It seems like after several weeks of not much happening on this blog, suddenly there’s a flood of updates. I do want to share more pictures with you guys, and as some of the events I photographed refer to particular time of the year, I didn’t want to miss an opportunity!
Sun and Moon
A couple of weeks ago we’ve seen some brilliant Sun and Moon Halos. These are created by ice particles suspended in the atmosphere, either as the result of wind picking them up, or the cirrus cloud. If the ice crystals are of the right shape and there is sufficient amount of them, the light from the Sun refracts, creating a number of optical phenomena. The ones we’ve seen so far were:
- 22° Halo
- 46° Halo
- Sun dogs (also called Parehlions)
- Parhelic circle
- Upper tangent arc
- Circumzenithal arc
- Sun and moon pillars
Similarly to how the Sun can create those phenomena, some of them can also be visible with the Moon – although they will be less conspicuous, as the moon light is significantly weaker than that of the Sun.
Other phenomena that we’ve seen included really cool moon rises. As Halley is located on a flat Ice Shelf, with nothing blocking the horizon, we can see the Moon as it’s touching the horizon at moon rise or moon set. If you add to it some stratified layers of cold air (each layer with a slightly different temperature), the moon rises are really unusual, with the moon’s shape quite distorted.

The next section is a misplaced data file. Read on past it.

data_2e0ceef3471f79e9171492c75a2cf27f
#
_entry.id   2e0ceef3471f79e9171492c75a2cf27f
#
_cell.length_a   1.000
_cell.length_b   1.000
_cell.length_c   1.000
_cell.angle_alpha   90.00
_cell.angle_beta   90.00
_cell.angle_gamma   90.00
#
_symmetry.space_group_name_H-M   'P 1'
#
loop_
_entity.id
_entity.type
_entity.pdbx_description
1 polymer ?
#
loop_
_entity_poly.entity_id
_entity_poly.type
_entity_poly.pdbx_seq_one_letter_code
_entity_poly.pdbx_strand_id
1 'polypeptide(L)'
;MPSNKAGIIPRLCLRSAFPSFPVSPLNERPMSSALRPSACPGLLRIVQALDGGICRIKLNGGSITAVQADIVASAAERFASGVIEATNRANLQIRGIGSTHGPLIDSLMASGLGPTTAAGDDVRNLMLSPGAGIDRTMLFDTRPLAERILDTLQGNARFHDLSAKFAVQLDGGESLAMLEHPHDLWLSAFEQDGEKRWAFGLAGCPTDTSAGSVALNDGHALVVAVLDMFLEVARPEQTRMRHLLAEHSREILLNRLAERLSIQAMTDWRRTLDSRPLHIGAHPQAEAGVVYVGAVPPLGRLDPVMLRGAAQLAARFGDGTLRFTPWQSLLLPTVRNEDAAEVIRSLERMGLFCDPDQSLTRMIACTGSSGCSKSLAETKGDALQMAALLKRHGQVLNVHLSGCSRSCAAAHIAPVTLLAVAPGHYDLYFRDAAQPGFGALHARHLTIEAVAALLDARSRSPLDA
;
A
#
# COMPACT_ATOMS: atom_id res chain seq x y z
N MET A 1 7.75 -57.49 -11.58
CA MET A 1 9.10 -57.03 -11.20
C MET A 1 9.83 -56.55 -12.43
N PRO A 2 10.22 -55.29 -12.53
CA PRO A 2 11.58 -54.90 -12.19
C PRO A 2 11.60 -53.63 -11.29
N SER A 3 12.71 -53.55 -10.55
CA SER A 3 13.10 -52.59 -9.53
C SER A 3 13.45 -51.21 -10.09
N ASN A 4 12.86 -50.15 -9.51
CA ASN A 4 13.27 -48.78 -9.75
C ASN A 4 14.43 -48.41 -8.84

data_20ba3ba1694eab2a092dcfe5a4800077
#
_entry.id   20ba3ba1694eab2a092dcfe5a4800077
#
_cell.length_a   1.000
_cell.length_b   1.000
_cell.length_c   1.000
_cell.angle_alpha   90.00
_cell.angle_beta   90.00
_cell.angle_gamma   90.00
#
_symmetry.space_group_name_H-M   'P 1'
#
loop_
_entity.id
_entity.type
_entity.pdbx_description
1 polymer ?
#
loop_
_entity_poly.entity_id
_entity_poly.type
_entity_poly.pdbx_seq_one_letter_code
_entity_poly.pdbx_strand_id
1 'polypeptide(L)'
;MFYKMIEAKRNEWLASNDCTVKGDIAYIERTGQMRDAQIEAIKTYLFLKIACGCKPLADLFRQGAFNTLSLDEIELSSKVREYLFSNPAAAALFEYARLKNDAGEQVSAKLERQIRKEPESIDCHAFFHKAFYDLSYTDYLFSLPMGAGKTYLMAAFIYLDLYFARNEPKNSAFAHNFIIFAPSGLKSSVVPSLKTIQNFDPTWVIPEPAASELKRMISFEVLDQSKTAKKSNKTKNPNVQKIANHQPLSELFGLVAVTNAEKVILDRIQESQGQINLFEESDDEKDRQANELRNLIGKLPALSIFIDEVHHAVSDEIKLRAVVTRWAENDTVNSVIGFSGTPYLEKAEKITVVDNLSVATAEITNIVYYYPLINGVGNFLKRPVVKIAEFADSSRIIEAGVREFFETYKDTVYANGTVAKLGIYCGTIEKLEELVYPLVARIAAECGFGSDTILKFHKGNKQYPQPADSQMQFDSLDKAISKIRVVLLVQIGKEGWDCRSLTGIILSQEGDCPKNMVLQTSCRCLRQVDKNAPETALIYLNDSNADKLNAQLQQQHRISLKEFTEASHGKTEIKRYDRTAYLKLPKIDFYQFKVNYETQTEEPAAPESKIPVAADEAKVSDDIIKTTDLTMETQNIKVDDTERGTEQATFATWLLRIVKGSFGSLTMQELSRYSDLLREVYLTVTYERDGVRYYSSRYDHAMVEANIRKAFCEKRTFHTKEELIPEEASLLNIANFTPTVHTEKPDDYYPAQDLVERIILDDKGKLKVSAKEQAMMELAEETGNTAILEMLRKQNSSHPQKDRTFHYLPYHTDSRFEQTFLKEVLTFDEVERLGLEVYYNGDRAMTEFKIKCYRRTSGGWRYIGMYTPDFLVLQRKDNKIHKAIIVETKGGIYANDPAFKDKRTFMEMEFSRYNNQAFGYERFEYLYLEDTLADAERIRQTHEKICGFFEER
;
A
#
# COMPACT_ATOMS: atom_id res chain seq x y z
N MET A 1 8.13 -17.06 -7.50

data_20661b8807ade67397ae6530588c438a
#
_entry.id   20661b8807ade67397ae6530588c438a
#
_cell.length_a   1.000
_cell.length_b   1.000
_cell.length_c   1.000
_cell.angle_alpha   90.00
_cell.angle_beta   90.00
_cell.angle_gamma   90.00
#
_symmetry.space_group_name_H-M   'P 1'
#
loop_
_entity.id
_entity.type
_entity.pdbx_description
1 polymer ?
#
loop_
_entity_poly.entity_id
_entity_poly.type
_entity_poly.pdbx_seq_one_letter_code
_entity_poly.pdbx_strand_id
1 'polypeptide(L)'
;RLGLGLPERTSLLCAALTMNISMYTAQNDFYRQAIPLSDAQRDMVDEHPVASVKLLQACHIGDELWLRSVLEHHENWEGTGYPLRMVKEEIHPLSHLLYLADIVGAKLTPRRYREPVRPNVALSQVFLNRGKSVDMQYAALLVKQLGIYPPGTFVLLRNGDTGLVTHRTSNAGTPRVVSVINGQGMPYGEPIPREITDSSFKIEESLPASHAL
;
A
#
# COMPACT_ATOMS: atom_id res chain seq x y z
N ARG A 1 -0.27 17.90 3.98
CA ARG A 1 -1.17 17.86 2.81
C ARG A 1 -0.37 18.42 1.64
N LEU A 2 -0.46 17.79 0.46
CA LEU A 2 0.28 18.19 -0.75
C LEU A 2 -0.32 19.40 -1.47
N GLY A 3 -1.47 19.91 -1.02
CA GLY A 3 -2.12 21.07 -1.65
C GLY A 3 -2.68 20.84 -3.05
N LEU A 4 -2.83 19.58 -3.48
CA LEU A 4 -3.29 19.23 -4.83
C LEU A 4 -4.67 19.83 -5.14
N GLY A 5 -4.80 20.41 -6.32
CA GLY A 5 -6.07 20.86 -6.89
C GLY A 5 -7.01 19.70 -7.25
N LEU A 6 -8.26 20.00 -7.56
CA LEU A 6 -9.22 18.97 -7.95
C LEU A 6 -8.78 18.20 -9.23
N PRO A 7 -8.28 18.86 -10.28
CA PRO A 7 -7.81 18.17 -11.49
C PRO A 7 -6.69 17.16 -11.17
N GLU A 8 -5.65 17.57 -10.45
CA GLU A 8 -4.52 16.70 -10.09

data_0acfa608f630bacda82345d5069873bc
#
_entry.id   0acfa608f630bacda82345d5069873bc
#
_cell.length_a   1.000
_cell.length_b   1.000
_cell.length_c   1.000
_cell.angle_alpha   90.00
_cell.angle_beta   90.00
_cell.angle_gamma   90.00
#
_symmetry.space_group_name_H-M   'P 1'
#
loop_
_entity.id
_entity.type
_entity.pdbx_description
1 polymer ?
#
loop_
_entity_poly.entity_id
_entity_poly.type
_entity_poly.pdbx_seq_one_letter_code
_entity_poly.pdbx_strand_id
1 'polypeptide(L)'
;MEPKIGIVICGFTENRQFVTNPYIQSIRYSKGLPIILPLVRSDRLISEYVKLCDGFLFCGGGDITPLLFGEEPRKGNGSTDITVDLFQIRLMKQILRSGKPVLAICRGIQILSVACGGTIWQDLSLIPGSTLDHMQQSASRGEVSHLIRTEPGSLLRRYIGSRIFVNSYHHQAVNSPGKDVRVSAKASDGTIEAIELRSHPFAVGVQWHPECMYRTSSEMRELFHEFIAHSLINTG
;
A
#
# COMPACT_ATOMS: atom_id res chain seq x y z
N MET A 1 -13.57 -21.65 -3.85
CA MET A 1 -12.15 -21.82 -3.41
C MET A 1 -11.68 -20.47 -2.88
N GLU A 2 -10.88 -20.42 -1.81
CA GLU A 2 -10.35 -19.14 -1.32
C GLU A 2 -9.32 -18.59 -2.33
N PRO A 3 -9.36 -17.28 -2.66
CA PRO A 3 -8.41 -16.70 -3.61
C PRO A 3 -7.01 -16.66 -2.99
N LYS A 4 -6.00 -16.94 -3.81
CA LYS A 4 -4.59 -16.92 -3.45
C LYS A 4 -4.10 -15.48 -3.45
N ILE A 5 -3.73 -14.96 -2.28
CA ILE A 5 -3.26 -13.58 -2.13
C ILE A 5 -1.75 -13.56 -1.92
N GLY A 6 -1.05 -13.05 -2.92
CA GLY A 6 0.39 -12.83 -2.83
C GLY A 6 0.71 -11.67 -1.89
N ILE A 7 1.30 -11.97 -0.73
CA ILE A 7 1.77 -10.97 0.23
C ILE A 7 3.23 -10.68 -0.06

Although we generally don’t celebrate Easter the same way as a lot of people do (especially in my home country, Poland), a few of us sat down to make Easter Eggs. You can see the process, and the final product, in the pictures below!
We have finally seen the first displays of Aurora Australis this season! I’ve been waiting to see them for a while now, and it’s only now that it gets dark enough to see them. We have been very lucky so far, as we’ve had a few very clear nights recently with some brilliant shows of Southern Lights. Enjoy!
Please enjoy images of all of the things I’ve mentioned above, plus a few more!